Cr6IC
01-26-2010, 8:04 AM
+1. How we can expect to get any support for our rights if we won't respect anyone else's is beyond me. I'm tired of people using the power of government to hamstring folks they don't like be it guns, gay marriage, weed or whatever. Liberty first and always.

kcbrown
01-26-2010, 8:05 AM
2) Clement's arguments were not persuasive to the Supreme Court in Heller. This, too, makes his choice as the NRA lead questionable.

Yeah, I get that a lawyer doesn't have to believe in what he espouses in court....but I'm a lot more comfortable with a lawyer who does. A lawyer does, however, need to present arguments that are persuasive to the court. And on this topic, Clement ain't the guy.


Question for the legal experts here: if the above is true, might this work for us?

If Clement has a history of unpersuasive arguments to the Supreme Court and is going to be arguing for due process incorporation, might that actually swing the Court more in the direction of incorporation via P or I? Might it make Gura's arguments that much more persuasive?

Will Clement be up first or last? In the Supreme Court, which of those is preferred? (I would think last, but I don't know the first thing about any of this)


ETA: And +10000 to Nicki's comment. It's just like support of the right to free speech: it's not a right unless people can say what you don't want to hear. Actually supporting rights takes someone with some backbone -- in this case, someone with the ability to tolerate what they don't personally like.

Maestro Pistolero
01-26-2010, 8:06 AM
Bravo Nicki.

madmike
01-26-2010, 10:36 AM
If Gura wins on P&I, the gays could get marriage equality, OMFG:rolleyes:

And we might get decriminalization of marijuana, man that will be bad for the drug cartels, how will they survive if their profits are cut in half.:D

We better watch our wallets, because Obama may come to their rescue with a federal foreign aid bailout:)

Seriously, why can't we all just get along, respect each others rights to be left alone.

Hey, I'm cool with Adam and Steve getting a state approved marriage as long as they are cool with me having my guns.

BTW, marriage isn't supposed to be state approved, it is supposed to be a blessing from God. The real issue isn't gay marriage, rather it is the state stealing replacing God in marriage.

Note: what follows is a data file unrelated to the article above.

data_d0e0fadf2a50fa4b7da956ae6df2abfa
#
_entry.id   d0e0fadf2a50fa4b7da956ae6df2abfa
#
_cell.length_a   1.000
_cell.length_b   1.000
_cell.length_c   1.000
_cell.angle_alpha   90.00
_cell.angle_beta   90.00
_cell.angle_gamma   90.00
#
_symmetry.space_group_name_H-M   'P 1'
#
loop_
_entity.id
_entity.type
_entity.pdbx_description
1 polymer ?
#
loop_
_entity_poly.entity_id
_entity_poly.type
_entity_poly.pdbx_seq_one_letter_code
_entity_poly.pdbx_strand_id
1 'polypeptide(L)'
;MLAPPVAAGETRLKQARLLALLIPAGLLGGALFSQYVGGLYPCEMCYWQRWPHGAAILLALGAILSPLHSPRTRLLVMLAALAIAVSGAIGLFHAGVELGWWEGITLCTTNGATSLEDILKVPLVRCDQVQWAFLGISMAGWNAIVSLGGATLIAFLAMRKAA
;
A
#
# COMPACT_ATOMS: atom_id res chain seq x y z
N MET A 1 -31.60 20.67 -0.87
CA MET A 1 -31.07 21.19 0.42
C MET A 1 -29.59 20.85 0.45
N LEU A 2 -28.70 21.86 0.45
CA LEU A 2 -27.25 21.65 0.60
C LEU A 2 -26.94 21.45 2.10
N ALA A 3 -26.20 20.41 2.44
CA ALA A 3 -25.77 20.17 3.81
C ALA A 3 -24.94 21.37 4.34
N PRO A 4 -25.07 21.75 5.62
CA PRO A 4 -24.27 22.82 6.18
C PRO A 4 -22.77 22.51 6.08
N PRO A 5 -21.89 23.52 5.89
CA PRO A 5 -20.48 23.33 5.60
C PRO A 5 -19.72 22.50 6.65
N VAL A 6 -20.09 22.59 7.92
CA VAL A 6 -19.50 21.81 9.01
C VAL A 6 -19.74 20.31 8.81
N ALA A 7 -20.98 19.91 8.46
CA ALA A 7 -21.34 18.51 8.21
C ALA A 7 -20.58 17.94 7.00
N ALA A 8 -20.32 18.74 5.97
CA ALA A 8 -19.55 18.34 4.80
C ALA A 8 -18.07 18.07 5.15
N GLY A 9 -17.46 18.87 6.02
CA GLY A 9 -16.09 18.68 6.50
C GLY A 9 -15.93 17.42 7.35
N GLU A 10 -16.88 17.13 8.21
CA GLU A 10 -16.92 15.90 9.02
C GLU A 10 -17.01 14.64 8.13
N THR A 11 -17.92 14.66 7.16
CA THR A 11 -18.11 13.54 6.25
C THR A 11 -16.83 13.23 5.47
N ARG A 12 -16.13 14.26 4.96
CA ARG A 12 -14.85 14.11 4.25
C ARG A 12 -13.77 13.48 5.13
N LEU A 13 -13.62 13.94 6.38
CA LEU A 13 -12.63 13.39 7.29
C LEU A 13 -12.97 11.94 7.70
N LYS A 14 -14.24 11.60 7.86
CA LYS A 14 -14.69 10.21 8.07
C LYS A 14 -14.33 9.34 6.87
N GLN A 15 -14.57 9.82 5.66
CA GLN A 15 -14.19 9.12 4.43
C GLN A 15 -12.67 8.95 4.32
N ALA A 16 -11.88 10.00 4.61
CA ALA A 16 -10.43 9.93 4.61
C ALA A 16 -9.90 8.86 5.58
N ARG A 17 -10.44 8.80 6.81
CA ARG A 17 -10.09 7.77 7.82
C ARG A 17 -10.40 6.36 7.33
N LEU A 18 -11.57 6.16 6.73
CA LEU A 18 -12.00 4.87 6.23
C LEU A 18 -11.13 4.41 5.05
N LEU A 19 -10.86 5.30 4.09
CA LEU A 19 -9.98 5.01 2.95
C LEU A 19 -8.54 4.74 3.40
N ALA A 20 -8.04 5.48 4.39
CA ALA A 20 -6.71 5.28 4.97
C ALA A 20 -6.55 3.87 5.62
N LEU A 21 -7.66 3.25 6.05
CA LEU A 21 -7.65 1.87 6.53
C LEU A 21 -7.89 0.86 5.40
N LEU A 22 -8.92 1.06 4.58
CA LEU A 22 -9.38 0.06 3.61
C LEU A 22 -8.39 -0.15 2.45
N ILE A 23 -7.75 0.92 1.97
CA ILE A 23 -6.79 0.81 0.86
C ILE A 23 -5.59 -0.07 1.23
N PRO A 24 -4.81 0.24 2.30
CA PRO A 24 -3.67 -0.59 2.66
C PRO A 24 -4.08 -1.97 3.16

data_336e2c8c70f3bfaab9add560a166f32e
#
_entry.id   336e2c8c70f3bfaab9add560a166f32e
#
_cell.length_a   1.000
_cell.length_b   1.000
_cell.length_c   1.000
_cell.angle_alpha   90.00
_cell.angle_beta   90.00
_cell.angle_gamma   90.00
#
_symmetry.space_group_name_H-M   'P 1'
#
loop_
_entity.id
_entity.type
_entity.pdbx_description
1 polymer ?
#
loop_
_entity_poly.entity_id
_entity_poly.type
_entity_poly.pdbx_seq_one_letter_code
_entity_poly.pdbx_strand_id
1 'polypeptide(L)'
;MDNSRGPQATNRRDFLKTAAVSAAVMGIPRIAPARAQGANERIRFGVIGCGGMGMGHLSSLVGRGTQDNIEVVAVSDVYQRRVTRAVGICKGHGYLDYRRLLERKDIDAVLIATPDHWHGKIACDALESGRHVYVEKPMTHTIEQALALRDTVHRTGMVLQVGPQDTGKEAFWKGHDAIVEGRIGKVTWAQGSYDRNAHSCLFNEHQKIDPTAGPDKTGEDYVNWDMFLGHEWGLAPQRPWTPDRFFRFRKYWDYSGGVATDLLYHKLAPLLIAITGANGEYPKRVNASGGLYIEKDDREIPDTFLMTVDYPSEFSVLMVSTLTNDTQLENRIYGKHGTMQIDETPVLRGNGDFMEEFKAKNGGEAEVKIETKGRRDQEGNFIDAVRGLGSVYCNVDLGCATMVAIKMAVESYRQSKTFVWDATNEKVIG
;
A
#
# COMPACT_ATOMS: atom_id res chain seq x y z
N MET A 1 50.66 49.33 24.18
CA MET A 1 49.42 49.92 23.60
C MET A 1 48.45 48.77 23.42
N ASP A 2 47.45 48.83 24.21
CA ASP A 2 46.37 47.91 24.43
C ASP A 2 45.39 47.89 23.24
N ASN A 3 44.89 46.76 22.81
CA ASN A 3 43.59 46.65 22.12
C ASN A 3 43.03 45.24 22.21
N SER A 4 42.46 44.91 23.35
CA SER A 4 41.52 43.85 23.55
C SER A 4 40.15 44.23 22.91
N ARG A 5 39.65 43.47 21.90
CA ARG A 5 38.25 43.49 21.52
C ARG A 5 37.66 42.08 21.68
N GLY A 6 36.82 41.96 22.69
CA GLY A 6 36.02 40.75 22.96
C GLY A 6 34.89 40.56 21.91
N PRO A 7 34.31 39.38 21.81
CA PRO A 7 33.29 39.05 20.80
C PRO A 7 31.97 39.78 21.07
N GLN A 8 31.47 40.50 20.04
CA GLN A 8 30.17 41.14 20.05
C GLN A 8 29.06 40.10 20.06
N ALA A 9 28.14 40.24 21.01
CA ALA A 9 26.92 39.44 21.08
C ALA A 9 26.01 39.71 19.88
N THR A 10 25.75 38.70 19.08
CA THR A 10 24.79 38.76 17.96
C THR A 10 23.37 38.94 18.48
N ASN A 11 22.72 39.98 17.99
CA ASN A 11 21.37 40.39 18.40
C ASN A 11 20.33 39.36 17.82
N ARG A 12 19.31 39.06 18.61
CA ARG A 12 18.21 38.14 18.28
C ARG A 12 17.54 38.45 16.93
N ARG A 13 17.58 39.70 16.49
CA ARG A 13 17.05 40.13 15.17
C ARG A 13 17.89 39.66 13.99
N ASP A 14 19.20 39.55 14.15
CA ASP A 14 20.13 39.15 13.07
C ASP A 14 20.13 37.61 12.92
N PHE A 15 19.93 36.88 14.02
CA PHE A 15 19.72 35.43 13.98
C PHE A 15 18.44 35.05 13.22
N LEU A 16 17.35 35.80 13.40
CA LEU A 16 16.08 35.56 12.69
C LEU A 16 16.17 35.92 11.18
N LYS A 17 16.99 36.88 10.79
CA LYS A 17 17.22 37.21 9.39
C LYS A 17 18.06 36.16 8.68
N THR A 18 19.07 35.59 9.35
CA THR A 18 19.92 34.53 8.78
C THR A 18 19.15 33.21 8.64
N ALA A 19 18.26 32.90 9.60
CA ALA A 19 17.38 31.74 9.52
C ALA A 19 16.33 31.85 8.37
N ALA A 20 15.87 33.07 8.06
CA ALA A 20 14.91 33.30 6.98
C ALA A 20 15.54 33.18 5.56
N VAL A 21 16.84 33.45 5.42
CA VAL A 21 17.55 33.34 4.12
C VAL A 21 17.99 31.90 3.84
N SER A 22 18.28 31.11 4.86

The only reason the Gays are even messing with marriage is because our government has grown so big that our socialist democratic high tax big government has put benefits to the "STATE MARRIAGE" license and they feel they have a right to be treated equally under the law.

As far as legalization of pot, the way I see it, it will open the doors for full industrial hemp development which I could see adding 200 to 500 billion dollars annually to the US economy.

Gee, maybe Alan's case will jump start a "Green Economy".

In closing I would just like everyone to consider it is easy to defend the rights we personally like, the hard part is defending things we may find personally offensive.

Nicki



I just gave you a round of applause in my office. I'm getting some weird looks. Very well said.


-madmike.

wildhawker
01-26-2010, 11:16 AM
It depends on how you view "working" and define "us".

Clement is a very highly regarded attorney specializing in appellate level litigation. He is close to Scalia (and Silberman, previously), having clerked with him:

Following graduation, Clement clerked for Judge Laurence H. Silberman of the United States Court of Appeals for the District of Columbia Circuit and for Associate Justice Antonin Scalia of the U.S. Supreme Court. After his clerkships, he worked as an associate in the Washington, D.C. office of Kirkland & Ellis. Clement went on to serve as Chief Counsel of Subcommittee on the Constitution, Federalism and Property Rights of the U.S. Senate Judiciary Committee. Afterwards, he was a partner in the Washington, D.C., office of King & Spalding, where he headed the firm's appellate practice. He also served from 1998 to 2004 as an Adjunct Professor at the Georgetown University Law Center, where he taught a seminar on the separation of powers.

Clement joined the United States Department of Justice in February 2001. Before his confirmation as Solicitor General, he served as Principal Deputy Solicitor General, and he became the acting Solicitor General on July 11, 2004 when Ted Olson resigned. He has argued over 49 cases before the United States Supreme Court, including McConnell v. FEC, Tennessee v. Lane, Rumsfeld v. Padilla, United States v. Booker, Hamdi v. Rumsfeld, Rumsfeld v. FAIR, Hamdan v. Rumsfeld, Gonzales v. Raich, Gonzales v. Oregon, Gonzales v. Carhart, and Hein v. Freedom From Religion Foundation. He also argued many of the key cases in the lower courts involving challenges to the President's conduct of the war on terrorism.

His presence indicates NRA's intent to make Due Processes incorporation attractive to members of the Heller 5 by their use of Clement, a "friendly face" and voice of "reason" as SG in many cases, such as Heller. In essence, NRA has made it easier for the Court to take the easier avenue of selective due process incorporation and fracture those justices otherwise favorable to P or I.

There is no way to argue that Clement, a recent advocate for anti-gun policy, can or should advocate for the gun culture or the future of the republic.


Question for the legal experts here: if the above is true, might this work for us?

If Clement has a history of unpersuasive arguments to the Supreme Court and is going to be arguing for due process incorporation, might that actually swing the Court more in the direction of incorporation via P or I? Might it make Gura's arguments that much more persuasive?